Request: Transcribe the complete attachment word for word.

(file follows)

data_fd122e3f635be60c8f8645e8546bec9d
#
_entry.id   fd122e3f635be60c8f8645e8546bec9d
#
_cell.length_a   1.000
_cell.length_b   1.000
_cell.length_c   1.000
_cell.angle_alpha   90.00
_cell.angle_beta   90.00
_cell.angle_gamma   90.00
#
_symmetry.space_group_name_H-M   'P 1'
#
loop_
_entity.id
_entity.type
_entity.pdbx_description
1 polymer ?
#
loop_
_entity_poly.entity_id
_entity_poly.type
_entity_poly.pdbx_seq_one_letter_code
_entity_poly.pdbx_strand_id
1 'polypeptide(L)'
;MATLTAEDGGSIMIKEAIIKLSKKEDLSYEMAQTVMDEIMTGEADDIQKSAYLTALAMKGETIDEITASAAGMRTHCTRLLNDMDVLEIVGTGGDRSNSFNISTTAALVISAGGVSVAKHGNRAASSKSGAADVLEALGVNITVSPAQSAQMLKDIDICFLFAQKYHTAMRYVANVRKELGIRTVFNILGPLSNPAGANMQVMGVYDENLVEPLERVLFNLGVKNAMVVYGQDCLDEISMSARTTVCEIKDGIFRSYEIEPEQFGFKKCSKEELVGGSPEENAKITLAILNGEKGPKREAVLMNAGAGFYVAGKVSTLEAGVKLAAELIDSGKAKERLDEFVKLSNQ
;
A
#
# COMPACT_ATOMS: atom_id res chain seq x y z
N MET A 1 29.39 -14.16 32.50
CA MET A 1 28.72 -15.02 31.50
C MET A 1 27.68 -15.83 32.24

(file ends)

data_fd122e3f635be60c8f8645e8546bec9d
#
_entry.id   fd122e3f635be60c8f8645e8546bec9d
#
_cell.length_a   1.000
_cell.length_b   1.000
_cell.length_c   1.000
_cell.angle_alpha   90.00
_cell.angle_beta   90.00
_cell.angle_gamma   90.00
#
_symmetry.space_group_name_H-M   'P 1'
#
loop_
_entity.id
_entity.type
_entity.pdbx_description
1 polymer ?
#
loop_
_entity_poly.entity_id
_entity_poly.type
_entity_poly.pdbx_seq_one_letter_code
_entity_poly.pdbx_strand_id
1 'polypeptide(L)'
;MATLTAEDGGSIMIKEAIIKLSKKEDLSYEMAQTVMDEIMTGEADDIQKSAYLTALAMKGETIDEITASAAGMRTHCTRLLNDMDVLEIVGTGGDRSNSFNISTTAALVISAGGVSVAKHGNRAASSKSGAADVLEALGVNITVSPAQSAQMLKDIDICFLFAQKYHTAMRYVANVRKELGIRTVFNILGPLSNPAGANMQVMGVYDENLVEPLERVLFNLGVKNAMVVYGQDCLDEISMSARTTVCEIKDGIFRSYEIEPEQFGFKKCSKEELVGGSPEENAKITLAILNGEKGPKREAVLMNAGAGFYVAGKVSTLEAGVKLAAELIDSGKAKERLDEFVKLSNQ
;
A
#
# COMPACT_ATOMS: atom_id res chain seq x y z
N MET A 1 29.39 -14.16 32.50
CA MET A 1 28.72 -15.02 31.50
C MET A 1 27.68 -15.83 32.24